For most Australians Ross Noble needs no introduction. The talented comedian has become a staple on our television and radio. Perhaps not many people would know about Noble’s rising resume as an actor as well. I’m not talking about when he presented his own shows – but rather when his acted in horror films such as Stitches, Nails and The Circle.
Now however Noble is taking a turn away from horror and has instead lent his voice to a brand new family animation called Sanctuary City: The Wishmas Tree where he stars alongside Miranda Tapsell and Kate Murphy and he plays a frill-necked lizard… yes you read that right he plays a lizard.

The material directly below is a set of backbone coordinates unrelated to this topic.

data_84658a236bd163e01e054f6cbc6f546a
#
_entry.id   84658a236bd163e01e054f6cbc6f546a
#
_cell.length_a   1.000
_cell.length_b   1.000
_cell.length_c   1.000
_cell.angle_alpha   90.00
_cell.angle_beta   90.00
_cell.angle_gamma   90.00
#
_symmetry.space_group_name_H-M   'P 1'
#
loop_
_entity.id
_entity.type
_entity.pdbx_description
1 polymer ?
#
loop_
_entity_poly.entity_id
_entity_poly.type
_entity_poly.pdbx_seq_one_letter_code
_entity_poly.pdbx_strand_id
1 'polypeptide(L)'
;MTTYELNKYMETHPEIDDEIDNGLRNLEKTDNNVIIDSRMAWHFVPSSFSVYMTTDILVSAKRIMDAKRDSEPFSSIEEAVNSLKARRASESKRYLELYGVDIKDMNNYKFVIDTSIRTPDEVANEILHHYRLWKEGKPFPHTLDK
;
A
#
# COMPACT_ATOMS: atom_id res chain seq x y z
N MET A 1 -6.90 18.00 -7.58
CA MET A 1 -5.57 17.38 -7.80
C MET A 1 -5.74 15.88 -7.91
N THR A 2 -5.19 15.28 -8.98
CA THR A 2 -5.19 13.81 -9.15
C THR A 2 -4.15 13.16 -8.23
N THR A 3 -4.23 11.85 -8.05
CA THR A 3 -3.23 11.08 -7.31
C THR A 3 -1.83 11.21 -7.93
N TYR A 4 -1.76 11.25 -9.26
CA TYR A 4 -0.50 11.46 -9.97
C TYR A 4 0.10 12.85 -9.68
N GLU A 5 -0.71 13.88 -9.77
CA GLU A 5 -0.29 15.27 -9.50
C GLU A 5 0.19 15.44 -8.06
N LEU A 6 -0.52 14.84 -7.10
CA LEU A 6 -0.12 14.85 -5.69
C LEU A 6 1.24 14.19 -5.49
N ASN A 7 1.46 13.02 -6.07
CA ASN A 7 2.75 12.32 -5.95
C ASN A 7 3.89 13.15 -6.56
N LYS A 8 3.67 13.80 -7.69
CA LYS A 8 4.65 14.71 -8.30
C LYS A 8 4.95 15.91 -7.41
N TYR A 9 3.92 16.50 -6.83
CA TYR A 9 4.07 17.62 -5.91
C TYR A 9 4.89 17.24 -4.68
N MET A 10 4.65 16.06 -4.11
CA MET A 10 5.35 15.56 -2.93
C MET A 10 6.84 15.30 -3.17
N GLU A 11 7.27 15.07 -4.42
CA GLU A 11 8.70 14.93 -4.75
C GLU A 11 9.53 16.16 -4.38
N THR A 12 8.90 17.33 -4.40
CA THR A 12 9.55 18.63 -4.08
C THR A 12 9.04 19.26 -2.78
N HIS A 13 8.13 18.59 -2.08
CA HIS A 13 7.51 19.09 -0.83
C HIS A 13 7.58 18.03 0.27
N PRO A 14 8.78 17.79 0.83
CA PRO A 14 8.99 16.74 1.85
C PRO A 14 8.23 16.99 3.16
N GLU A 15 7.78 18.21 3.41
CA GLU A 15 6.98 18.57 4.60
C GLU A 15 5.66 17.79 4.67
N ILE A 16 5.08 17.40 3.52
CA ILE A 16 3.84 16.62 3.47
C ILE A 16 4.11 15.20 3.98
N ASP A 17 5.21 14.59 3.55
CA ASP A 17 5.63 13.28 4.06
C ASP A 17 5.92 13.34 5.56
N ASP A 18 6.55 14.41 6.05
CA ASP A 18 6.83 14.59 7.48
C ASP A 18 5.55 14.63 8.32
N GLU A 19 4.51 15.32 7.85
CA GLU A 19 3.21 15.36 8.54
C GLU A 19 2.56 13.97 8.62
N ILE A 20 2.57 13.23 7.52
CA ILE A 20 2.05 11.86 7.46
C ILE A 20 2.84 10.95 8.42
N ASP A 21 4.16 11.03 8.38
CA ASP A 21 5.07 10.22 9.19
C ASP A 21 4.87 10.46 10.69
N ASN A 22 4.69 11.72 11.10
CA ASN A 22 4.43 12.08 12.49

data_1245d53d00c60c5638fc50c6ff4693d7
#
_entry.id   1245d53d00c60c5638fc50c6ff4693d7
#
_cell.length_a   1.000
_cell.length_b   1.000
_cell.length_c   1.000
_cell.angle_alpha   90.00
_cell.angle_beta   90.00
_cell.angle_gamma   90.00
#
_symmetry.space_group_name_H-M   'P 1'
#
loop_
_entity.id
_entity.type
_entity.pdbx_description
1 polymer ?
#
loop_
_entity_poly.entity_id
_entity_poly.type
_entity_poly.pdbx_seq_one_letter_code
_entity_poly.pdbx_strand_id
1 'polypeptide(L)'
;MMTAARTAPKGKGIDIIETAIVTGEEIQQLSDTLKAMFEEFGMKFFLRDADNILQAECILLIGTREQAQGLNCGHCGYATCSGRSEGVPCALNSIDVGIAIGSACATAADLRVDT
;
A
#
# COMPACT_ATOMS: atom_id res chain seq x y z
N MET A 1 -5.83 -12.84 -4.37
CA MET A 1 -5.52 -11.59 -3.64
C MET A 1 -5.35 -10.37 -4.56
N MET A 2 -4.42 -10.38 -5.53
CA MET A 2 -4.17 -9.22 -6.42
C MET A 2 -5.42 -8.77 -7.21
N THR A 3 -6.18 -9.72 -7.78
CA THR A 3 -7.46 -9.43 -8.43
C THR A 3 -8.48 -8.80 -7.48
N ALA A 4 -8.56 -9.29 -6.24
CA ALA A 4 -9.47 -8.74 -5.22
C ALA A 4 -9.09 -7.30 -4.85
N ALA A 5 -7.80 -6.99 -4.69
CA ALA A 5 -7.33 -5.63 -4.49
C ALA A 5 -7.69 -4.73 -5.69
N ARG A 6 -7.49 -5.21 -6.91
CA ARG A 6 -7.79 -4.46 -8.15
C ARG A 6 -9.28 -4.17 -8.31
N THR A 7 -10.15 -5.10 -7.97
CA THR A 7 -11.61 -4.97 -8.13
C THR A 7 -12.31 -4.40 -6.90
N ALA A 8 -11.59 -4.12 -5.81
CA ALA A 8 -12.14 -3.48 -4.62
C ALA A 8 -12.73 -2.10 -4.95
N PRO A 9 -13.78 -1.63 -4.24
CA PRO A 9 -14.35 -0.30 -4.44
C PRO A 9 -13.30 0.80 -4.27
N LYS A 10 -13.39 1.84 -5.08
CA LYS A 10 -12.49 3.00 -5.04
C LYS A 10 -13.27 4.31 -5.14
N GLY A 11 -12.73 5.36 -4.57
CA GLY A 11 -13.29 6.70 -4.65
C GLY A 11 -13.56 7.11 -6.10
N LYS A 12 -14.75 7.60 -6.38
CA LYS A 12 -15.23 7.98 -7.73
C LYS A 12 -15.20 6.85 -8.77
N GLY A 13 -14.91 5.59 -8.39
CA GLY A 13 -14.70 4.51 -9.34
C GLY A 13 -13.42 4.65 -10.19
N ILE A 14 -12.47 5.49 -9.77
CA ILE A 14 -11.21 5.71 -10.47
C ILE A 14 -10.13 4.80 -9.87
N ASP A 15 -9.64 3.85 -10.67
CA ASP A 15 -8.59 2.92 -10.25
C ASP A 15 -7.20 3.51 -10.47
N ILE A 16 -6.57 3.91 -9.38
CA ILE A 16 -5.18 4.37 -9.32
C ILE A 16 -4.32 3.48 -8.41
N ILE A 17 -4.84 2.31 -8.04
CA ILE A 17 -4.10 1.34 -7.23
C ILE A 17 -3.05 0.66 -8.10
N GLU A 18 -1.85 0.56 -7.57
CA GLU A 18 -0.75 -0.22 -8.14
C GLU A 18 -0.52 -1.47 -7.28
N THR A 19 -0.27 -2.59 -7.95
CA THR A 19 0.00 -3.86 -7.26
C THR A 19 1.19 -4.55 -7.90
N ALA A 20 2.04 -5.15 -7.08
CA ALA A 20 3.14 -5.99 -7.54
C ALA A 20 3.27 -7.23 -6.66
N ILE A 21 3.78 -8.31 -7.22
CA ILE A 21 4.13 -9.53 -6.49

As it turns out playing a lizard was one of the reasons why Noble decided to take up the role. “I literally got an email saying ‘do you want to play a lizard’ and I said ‘yes please,’” says Noble delivering his warm, familiar laugh down the phone line. “You can’t go wrong with playing a lizard, can you? So yeah, I then read the script and found it was one of those films where you find that it is a proper family film and it looked like a lot of fun. So I just replied to them and said ‘yeah I am in.’”
Of course playing a lizard is not an offer you get every day and here Noble gets the chance to play Yarra, a wise old sage who just happens to be a frill-necked lizard. “Well he is a lizard but he is sort of a kind of wise guy,” explains Noble. “He is the Obi-Wan, the Gandalf kind of figure in the film, but really kind of appealed to me was that he was a bit different. Normally the wise guy in a film, that is all they are, they are just wise. They are just there to be wise but what I liked about this script was the fact that Yarra is a little bit unhinged.”